To encourage the pleasure of reading poetry. To encourage the pleasure of listening to poetry. To explore ways of interpreting poetry through different readings. To develop pupils’ ability to work in groups.

Lisa Dart

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Gifted & talented: 'Cook ting' by R.F. Langley

The pupils will: explore the relationship between words and objects; words and place explore different ways of performing poetry

Carolyn Purslow

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Lesson on 'Immigrant' by Fleur Adcock

To encourage the pleasure of reading poetry; to encourage the pleasure of listening to poetry; to enable pupils to understand how emotional responses may be poetically expressed; to develop pupils' ability to use technical language in their discussion of poetry.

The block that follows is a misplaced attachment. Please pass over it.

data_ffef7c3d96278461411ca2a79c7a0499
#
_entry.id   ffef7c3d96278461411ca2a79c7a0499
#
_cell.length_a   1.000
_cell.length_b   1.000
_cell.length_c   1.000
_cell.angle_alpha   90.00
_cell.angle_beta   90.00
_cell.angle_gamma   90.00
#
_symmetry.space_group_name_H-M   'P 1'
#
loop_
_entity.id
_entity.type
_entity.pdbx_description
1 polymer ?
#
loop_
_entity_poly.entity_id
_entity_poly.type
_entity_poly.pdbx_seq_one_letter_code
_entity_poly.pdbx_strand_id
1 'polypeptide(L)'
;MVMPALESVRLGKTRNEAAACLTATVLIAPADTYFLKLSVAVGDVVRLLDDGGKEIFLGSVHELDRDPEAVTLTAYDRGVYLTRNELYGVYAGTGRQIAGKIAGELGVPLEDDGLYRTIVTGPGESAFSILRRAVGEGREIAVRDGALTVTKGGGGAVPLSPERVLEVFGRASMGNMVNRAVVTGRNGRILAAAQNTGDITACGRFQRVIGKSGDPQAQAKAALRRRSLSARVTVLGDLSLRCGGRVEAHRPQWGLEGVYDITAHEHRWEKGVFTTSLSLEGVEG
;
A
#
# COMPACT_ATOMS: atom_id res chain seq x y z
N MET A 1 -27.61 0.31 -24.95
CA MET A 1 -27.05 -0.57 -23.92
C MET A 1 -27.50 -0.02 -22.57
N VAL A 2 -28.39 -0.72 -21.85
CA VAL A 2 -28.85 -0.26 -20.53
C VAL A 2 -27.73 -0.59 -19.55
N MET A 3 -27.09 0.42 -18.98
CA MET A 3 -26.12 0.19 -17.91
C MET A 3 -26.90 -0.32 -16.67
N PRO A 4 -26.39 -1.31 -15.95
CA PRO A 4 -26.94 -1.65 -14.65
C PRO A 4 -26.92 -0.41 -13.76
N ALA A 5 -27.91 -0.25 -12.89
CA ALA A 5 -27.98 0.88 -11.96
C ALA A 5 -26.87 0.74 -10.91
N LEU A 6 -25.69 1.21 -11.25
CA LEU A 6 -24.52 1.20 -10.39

Lisa Dart

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Lesson on 'Seven types of shadow' by U A Fanthorpe

By the end of the lesson the pupils will have: explored the conventions of the ghostly stereotype as portrayed in written and visual forms; listened closely to the opening of the poem and developed an understanding of the situation U.A. Fanthorpe has created; collaborated with other members of their small group to discuss their interpretations and ideas; organised and presented their proposal to the rest of the class both in writing and orally.

Sue Dymoke

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Lesson on 'Hyena' by Edwin Morgan

By the end of the lesson pupils will have explored the ways in which Edwin Morgan creates the viewpoint of the hyena through his use of language and structure; identified the underlying themes through listening and discussion; drawn on their developing understanding of Morgan's poetic techniques to inform their own drafting.

Sue Dymoke

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Daljit Nagra

From time to time a poet is in residence at the Poetry Archive, talking about poetry with anyone who wants to join in the conversation.

Comic Verse

I'm troubled, as you can tell by my introduction, about comic verse. Comic verse gets bad press because rigid notions of comedy foreground throwaway poems. Surely the best comedy is when the poem surprises us into laughter rather than setting up t... >